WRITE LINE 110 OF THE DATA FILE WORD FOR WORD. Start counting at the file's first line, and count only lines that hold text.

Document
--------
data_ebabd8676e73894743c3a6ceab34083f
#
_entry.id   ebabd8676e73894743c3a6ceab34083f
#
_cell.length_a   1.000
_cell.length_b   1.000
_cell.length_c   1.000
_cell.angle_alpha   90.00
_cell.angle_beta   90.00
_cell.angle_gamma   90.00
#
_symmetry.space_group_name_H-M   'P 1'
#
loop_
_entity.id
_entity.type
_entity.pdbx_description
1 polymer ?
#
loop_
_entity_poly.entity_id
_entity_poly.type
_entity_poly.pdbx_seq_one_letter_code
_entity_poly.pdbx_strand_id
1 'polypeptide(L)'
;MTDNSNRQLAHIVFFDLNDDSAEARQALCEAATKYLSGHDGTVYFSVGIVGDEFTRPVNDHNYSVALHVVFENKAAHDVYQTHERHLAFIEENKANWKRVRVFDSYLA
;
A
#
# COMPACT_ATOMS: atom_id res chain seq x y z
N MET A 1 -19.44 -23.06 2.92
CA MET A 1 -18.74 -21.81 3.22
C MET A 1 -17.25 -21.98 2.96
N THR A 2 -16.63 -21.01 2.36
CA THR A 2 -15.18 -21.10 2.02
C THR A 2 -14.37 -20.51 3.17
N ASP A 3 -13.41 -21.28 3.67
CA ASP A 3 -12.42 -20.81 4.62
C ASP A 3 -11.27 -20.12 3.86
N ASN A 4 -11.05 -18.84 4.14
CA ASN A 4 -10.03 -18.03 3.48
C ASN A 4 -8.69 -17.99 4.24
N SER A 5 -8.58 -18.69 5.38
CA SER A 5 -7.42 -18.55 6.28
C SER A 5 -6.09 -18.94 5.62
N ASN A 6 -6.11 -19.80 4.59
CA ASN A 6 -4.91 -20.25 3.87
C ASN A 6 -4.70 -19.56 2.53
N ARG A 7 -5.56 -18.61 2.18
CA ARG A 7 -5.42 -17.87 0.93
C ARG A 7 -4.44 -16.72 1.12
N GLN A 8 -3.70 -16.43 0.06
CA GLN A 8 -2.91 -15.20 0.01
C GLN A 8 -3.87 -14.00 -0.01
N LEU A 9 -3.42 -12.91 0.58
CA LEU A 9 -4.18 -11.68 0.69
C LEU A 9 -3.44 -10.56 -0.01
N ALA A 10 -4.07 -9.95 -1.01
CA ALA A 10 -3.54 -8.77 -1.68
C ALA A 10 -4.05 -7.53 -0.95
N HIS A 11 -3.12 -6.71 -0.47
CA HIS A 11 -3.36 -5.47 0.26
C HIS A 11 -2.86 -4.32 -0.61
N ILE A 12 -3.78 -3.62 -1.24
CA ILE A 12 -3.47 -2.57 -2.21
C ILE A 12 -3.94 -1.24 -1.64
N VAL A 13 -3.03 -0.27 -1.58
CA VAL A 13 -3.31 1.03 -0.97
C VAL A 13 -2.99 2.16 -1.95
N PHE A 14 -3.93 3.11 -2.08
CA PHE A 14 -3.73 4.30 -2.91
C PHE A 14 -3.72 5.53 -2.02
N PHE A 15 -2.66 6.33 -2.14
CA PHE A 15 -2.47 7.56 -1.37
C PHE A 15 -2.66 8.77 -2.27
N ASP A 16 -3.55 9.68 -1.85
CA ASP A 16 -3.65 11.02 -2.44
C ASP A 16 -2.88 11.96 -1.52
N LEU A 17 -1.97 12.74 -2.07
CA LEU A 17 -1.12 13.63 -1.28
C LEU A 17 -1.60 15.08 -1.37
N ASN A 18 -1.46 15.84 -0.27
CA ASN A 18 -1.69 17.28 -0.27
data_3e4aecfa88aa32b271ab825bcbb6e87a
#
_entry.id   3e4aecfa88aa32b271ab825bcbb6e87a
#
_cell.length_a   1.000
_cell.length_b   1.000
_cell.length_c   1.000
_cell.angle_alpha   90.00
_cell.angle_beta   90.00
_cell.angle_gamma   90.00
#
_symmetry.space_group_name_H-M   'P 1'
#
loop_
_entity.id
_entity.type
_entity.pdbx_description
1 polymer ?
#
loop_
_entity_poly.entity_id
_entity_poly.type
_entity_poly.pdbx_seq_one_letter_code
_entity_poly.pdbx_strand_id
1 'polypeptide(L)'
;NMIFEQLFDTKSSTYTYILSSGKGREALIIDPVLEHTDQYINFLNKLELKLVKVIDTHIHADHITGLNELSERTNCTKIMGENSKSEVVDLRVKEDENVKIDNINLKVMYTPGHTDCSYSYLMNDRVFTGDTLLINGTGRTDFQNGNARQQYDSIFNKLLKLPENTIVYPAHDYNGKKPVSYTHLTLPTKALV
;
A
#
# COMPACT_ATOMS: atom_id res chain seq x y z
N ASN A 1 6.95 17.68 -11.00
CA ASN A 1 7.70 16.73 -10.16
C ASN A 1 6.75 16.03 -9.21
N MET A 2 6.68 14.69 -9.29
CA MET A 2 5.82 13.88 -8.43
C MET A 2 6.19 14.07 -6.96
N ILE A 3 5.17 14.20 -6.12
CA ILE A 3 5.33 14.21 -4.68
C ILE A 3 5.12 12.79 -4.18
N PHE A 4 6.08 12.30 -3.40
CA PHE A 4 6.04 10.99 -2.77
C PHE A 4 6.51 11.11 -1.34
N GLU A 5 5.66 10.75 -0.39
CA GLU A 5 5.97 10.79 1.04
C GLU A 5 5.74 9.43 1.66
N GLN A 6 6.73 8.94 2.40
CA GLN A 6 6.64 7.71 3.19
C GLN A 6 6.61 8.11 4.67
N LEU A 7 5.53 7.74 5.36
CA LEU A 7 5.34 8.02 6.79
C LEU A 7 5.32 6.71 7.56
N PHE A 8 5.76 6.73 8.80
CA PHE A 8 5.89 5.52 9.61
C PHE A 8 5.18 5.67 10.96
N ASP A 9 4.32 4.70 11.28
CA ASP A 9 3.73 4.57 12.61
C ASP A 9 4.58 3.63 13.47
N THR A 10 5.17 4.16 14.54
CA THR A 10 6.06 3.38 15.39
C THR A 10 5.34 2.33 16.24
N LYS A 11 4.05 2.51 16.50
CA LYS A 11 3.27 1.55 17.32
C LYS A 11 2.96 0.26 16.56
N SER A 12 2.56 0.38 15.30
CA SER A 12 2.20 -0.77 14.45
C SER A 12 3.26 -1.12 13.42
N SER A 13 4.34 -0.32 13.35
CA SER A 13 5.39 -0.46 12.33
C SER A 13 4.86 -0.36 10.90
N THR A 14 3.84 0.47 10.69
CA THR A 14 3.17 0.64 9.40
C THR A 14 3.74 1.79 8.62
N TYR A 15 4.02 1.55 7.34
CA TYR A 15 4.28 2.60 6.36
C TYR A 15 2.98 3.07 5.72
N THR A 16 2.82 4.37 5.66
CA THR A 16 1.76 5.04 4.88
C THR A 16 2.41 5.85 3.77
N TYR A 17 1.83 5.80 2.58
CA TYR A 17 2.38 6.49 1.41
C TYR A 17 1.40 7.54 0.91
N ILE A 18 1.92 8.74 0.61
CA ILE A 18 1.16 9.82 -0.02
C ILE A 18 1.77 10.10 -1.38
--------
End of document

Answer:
;